Toadfest Part I — Red-Spotted Toad
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During the next few days I’m going do some posts that feature the three species of toads commonly seen in Sabino Canyon. Tonight’s species will be the Red-spotted Toad.
But, first, a little defining of terms. What is the difference between toads and frogs? Well, to begin with all toads are a form of frog. Think of toads as frogs with differences. Frogs generally have moist, smooth skin whereas toads often have dry and bumpy skin. Frogs have heavily webbed hind feet and most toads do not. Toads have parotid glands, bumpy protuberances at the base of their heads, which in some species, secrete a poisonous substance, while frogs lack them. Frogs tend to have slender profiles whereas toads are of a chunky build. Frogs are usually powerful jumpers whereas toads can hop but not jump. Frogs have tiny teeth and toads are toothless. Toads lay their eggs in long strings but frogs lay their eggs in clumps. Finally, frogs tend to be more dependent on water than toads.
At Sabino Canyon the most commonly seen species of frog is the Canyon Tree Frog. I showed an image of one of these little frogs a couple of days ago. It is a moisture-dependent species that likes high humidity and freely flowing water. I’ve only seen tree frogs in the vicinity of Sabino Creek. Toads, by contrast, show up throughout the canyon’s lower desert environment, especially once the monsoon rains commence. One night last summer I visited the canyon for one of my night hikes. As I was leaving the canyon I walked across the visitors center’s paved parking lot, an area of several acres of asphalt. My flashlight caught a giant Sonoran Desert Toad, and then another, and another, and still more, until I realized that there were hundreds of them foraging on the asphalt, more than 1/2 mile from Sabino Creek.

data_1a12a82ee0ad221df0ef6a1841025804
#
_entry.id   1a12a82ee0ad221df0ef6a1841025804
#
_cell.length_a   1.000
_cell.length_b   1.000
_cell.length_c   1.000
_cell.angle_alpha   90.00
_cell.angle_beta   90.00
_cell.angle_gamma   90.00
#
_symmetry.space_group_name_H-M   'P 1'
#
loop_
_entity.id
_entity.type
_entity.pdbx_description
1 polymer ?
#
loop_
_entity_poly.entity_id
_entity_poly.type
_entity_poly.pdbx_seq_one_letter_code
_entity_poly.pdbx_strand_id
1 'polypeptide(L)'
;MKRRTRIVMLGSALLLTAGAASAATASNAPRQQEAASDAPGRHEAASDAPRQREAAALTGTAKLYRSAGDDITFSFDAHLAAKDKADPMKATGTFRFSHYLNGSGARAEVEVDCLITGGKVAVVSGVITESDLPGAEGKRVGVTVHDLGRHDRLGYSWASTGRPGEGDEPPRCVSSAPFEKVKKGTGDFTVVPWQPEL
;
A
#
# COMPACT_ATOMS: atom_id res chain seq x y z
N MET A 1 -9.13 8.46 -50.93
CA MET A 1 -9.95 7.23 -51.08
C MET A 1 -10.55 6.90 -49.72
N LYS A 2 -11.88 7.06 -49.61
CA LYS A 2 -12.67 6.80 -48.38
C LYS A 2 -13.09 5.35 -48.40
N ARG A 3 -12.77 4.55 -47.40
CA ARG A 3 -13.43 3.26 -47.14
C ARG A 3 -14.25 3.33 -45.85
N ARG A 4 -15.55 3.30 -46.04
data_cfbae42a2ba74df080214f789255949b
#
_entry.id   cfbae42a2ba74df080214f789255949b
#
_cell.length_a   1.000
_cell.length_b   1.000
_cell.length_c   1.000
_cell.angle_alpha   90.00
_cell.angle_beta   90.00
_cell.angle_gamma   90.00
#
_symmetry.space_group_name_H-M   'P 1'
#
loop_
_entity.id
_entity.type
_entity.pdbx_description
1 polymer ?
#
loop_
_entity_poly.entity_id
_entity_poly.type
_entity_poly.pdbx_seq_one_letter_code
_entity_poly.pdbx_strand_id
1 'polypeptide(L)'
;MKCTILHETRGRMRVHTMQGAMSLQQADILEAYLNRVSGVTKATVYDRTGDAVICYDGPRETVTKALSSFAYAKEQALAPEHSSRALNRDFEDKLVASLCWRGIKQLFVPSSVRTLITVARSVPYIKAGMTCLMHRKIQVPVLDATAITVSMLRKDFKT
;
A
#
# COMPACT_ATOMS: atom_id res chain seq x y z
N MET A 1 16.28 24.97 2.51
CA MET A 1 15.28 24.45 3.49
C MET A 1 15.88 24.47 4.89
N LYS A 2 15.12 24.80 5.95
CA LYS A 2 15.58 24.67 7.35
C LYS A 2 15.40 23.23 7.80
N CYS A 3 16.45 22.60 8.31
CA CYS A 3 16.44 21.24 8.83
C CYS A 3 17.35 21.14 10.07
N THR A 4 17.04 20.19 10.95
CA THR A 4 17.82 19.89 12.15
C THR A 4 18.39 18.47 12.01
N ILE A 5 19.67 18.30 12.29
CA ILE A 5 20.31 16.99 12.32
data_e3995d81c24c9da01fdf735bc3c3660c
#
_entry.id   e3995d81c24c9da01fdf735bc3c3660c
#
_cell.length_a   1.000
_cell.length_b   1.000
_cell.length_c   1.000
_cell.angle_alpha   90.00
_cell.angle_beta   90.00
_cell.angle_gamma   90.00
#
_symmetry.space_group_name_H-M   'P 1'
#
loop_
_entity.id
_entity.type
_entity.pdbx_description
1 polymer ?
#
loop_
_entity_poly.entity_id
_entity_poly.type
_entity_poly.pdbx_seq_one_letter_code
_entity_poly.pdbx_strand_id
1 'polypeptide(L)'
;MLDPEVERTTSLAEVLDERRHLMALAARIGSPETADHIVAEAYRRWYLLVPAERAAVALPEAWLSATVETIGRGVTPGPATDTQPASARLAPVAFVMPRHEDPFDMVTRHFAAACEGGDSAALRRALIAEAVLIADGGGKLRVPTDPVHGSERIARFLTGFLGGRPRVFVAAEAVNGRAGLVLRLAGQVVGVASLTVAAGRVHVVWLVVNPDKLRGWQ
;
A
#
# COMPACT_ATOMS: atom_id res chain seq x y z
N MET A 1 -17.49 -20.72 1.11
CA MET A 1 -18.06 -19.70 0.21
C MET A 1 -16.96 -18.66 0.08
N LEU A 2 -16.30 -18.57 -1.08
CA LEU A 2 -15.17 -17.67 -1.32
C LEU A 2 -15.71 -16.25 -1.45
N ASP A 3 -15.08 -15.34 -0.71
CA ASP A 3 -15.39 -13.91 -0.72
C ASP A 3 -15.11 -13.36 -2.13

Red-spotted Toads are a very common nocturnal sight in the canyon at nighttime during the monsoon. These are little toads, 2-3 inches in length.
They are chubby little creatures and rather phlegmatic. They tend to freeze in place for a few seconds when isolated by a flashlight beam and so, they are fairly easy to photograph. These toads, like all of the canyon’s toads, dig burrows for daytime security and to stay moist during the many dry months of the year. They actively forage for food on moist evenings. They seem to prefer breeding in the running water of Sabino Creek rather than in standing pools or puddles, so they migrate over to the creek from wherever they live in the desert in order to breed. Later in the summer, one can frequently observe toadlets, tiny immature versions of the adult toads, hopping through the desert in order to find shelter away from Sabino Creek. Evidently, these toads instinctively disperse once they complete the tadpole stage and are capable of living on land.
In my opinion, Red-spotted Toads have the most beautiful eyes of any creature that I photograph. Their eyes seem to glow a brilliant copper color.
It’s unclear to me what function the red bumps on these toads’ bodies performs. Some individuals have more of them than others, however, and occasionally one runs across an individual that is nearly devoid of the red bumps.
Images made with a Canon 5DS-R, 180 mm f3.5L Macro Lens assisted by Canon 600EX-RT Speedlite, M setting, ISO 125, f16 @ 1/160.